||Ajava, Ajowan, Ajowan Caraway, Ajowan Seeds, Ajwain, Bishop's Flower, Bullwort, Flowering Ammi, Yavani
||Trachyspermum ammi syn. T copticum, Ammi copticum, Carum copticum, Ammi majus
||Moist soil in sun.
||By seed sown in autumn or spring.
||Whole plants are cut when flowering for extraction of oil. Seeds are collected when ripe and distilled for oil, or dried for use in infusions and powders.
||Min. 10-15°C (50-59°F) depending on cultivar.
||Whole plant, fruits (seeds), oil.
||A bitter, aromatic, warming herb with a thyme-like aroma, and tonic, diuretic, and expectorant effects. It relaxes spasms, improves digestion, increases perspiration, and is strongly antiseptic.
||Internally for colds, coughs, influenza, asthma, diarrhea, cholera, colic, indigestion, wind, edema, arthritis, and rheumatism (fruits). Externally for vaginal discharge and rheumatism (fruits). Used mainly in Ayurvedic medicine as a stimulating decongestant for the respiratory and digestive systems. Oil is given to expel hookworms.
To treat kidney stones, and psoriasis.
||Seeds are used to flavor savory dishes, including curries, legumes, breads (naan, pakora, paratha), and pastry snacks, especially in India, Iran, Ethiopia, and Afghanistan. An ingredient of a spice mix known as chat masala. Not suitable as a substitute for thyme in Western cooking.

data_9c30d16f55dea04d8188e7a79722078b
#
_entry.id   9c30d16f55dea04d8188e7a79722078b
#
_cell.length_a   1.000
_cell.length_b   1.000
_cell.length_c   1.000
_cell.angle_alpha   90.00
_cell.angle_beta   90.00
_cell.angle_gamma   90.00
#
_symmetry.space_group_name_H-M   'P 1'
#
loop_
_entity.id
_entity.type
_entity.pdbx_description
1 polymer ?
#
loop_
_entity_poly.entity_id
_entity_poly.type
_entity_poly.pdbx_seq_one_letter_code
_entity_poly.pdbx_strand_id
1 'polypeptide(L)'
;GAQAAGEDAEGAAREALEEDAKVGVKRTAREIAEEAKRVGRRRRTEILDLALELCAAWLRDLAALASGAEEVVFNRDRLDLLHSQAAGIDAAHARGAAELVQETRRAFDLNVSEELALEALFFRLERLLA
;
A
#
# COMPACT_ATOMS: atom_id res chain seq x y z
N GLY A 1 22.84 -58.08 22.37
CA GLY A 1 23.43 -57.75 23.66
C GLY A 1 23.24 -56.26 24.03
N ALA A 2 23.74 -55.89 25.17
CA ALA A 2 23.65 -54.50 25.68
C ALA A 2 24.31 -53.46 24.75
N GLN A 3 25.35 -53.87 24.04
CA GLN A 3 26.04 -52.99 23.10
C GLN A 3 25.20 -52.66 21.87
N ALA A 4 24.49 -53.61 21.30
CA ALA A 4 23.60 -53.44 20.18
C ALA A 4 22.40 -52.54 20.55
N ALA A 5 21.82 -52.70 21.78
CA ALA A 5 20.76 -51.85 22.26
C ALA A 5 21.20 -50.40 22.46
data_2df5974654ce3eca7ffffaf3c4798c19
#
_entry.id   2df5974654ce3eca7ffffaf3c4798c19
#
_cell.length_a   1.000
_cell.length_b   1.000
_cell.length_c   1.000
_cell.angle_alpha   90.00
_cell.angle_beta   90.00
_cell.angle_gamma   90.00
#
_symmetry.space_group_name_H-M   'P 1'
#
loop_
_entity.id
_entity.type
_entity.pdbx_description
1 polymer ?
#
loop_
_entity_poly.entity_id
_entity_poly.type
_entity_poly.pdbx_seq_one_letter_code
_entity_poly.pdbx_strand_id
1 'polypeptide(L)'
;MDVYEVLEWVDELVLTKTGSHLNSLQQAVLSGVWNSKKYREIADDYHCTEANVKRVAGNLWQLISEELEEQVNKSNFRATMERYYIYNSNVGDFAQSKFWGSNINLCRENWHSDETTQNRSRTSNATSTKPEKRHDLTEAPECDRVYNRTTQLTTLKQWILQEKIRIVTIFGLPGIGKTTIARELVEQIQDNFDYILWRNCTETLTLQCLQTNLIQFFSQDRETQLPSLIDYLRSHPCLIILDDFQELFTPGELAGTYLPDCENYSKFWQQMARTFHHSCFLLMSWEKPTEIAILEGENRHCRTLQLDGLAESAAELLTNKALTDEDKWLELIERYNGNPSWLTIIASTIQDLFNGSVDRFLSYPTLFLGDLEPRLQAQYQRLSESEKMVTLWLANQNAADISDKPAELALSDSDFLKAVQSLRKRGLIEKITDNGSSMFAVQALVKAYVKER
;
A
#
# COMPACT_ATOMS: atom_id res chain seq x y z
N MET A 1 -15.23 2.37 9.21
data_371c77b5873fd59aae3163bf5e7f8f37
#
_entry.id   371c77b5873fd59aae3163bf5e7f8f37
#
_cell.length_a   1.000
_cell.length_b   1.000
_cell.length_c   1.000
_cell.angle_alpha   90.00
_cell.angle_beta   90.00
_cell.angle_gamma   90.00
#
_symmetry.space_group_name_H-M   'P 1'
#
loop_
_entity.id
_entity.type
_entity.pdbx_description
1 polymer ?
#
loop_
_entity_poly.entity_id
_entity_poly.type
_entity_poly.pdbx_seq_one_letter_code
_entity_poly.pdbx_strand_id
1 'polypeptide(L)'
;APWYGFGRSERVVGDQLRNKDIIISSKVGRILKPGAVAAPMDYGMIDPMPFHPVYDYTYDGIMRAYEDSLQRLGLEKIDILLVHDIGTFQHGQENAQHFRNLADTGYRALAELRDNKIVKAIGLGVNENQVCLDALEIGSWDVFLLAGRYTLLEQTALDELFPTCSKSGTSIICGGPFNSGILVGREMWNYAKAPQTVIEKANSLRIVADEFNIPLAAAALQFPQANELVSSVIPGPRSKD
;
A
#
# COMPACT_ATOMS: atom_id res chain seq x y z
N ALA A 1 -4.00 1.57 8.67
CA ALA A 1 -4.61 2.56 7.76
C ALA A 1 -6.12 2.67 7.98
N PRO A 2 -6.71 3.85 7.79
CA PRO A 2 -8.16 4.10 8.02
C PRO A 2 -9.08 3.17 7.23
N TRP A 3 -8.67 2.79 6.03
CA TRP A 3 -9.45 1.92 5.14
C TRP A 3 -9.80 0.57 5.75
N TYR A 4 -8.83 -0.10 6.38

||Seed extracts are added to cough medicines, soaps, and epoxy derivatives.
||Contraindicated in hyperacidity.
|Possible Side Effect:
||Ajava seeds side effects include nausea and headache
|Taking Ajava seeds with these drugs may increase the risk of bleeding or bruising:
||Antithrombin III, (Thrombate III)
||Aspirin, (Bufferin, Ecotrin)
||Aspirin and Dipyridamole, (Aggrenox)
||Dipyridamole, (Novo-Dipiradol, Persantine)
||Heparin, (Hepalean, Hep-Lock)
||Ticlopidine, (Alti-Ticlopidine, Ticlid)
||Warfarin, (Coumadin, Jantoven)
|Lab Test Alteration:
- May increase HDL levels.
- May increase liver function tests
|Disease Triggering Effects:
||May worsen liver function in people with liver disease.
- May increase the risk of liver damage when combined with herbs and supplements that can cause hepatotoxicity (destructive effects on the liver), such as Bishop's Weed, Borage, Chaparral, Uva-Ursi, and others.
- Increased risk of bleeding when used with herbs ans supplements that might effect platelet aggregation, such as Angelica, Danshen, Garlic, Ginger, Ginkgo Biloba, Red Clover, Turmeric, White Willow, and others.
- May have additive effects when used with herbs and substances that increase photosensitivity, such as St. John's Wort.
||Encylopedia of Herbs by Deni Brown Copyright ©: 1995, 2001 Dorling Kindersley Limited pp 392-393
The Essential Herb-Drug-Vitamin Interaction Guide by Geo. T. Grossberg,MD and Barry Fox,PhD Copyright©2007 by Barry Fox,PhD pp.28-29